We've long noted that while ISPs are eager to begin charging users significant per gigabyte overages, proving that they can accurately track user consumption has been a consistent problem. You'll recall that when Cogeco first implemented significant per gigabyte overages
, the company's meters were plagued with errors. Other companies eager to bill by the byte have struggled with similar problems. Here in the States, at least one trial (AT&T) was scrapped in part because getting all the consumption tracking and billing systems in place would have been exorbitantly expensive
Now Bell, with more than a little irony considering they are the primary pusher of usage-based billing on the Canadian landscape, has come out and admitted that they've struggled with accurately tracking consumer usage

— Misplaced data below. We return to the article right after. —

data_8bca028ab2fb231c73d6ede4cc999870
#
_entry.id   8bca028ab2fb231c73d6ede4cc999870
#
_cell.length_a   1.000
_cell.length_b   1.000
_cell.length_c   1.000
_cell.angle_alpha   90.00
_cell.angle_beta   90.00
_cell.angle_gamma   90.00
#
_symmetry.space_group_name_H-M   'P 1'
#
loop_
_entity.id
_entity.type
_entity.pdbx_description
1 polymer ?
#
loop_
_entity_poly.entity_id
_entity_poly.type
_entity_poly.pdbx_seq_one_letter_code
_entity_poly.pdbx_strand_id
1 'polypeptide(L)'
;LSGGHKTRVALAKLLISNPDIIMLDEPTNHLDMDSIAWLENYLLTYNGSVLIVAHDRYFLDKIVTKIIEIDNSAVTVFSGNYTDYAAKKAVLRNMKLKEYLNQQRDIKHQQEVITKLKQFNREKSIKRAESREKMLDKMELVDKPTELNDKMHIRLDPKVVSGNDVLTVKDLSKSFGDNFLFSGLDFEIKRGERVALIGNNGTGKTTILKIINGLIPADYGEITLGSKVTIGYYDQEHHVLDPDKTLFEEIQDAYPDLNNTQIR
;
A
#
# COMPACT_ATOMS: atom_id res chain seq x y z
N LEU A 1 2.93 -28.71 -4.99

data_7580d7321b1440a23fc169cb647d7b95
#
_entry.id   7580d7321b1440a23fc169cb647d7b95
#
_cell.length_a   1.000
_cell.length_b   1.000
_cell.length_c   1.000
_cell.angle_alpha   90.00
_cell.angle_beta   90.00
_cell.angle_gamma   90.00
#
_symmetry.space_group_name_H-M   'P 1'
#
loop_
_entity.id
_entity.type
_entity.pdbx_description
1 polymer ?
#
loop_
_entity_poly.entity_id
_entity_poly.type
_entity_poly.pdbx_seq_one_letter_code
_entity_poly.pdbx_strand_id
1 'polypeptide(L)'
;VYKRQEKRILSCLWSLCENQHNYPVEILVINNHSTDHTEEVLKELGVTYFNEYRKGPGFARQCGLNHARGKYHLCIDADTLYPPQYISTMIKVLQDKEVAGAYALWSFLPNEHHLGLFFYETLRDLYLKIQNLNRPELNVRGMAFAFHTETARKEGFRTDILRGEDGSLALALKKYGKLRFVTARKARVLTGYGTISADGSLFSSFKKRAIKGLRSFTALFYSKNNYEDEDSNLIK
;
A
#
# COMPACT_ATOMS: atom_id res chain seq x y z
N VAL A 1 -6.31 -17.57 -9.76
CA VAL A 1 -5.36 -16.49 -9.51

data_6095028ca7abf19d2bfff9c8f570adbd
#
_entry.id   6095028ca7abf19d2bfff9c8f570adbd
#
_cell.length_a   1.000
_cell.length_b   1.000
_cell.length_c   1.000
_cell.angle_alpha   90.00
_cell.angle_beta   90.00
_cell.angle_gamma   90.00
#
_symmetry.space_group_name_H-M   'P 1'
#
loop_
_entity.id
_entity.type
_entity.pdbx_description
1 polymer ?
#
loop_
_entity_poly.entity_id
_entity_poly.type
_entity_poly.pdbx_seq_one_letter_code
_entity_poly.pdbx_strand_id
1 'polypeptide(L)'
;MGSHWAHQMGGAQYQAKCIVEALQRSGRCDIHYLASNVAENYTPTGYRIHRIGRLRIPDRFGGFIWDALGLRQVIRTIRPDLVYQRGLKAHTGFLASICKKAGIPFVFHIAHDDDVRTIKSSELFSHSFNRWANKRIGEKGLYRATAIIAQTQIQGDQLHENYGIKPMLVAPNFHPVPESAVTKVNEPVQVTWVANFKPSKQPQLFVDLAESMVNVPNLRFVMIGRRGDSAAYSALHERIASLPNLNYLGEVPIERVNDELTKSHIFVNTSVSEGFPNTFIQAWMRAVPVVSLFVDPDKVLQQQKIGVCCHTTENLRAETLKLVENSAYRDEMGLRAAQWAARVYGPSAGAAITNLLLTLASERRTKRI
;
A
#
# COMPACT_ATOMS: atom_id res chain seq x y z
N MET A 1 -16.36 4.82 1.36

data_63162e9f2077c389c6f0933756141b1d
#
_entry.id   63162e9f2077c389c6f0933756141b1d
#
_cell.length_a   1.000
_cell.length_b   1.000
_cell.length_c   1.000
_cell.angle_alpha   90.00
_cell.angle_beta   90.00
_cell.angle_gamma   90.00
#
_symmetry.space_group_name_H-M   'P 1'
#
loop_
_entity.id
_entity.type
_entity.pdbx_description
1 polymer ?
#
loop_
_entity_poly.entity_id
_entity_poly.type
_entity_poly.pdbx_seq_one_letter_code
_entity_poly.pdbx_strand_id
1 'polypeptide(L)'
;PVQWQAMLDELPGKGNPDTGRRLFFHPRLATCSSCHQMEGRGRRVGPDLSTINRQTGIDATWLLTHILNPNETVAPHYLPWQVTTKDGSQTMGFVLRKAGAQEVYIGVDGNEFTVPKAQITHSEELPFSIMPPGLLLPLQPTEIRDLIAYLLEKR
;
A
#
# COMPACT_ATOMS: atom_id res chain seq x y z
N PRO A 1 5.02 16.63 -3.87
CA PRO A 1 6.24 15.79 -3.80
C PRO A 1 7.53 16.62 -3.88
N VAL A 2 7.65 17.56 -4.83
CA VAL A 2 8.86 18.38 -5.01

as well. Our users have noted in our forums
that Bell's meter is busted, with users who have only used a few gigs suddenly being told they've well-exceeded their 25 GB monthly limit. A notice on Bell's website confirms
that the company is having problems tracking usage accurately:
Please note that we have identified an issue that may cause Internet usage shown on the site to be overstated in some cases. In order to ensure we provide reliable information to all our clients, the usage tracker will be unavailable while we resolve the issue. We apologize for the inconvenience.
All of this again raises the question we've asked before: who exactly outside of the ISPs is ensuring meters are accurate? The answer is: nobody
. In their efforts to help Bell get this kind of pricing implemented, it apparently never crossed the CRTC's mind to create some kind of system whereby ISP meter accuracy is tested and verified. ISPs consistently talk about how they should be allowed to price bandwidth just like electrical utilities, but you'd be hard pressed to find an ISP that's willing to be regulated like a utility and have consistent meter inspections.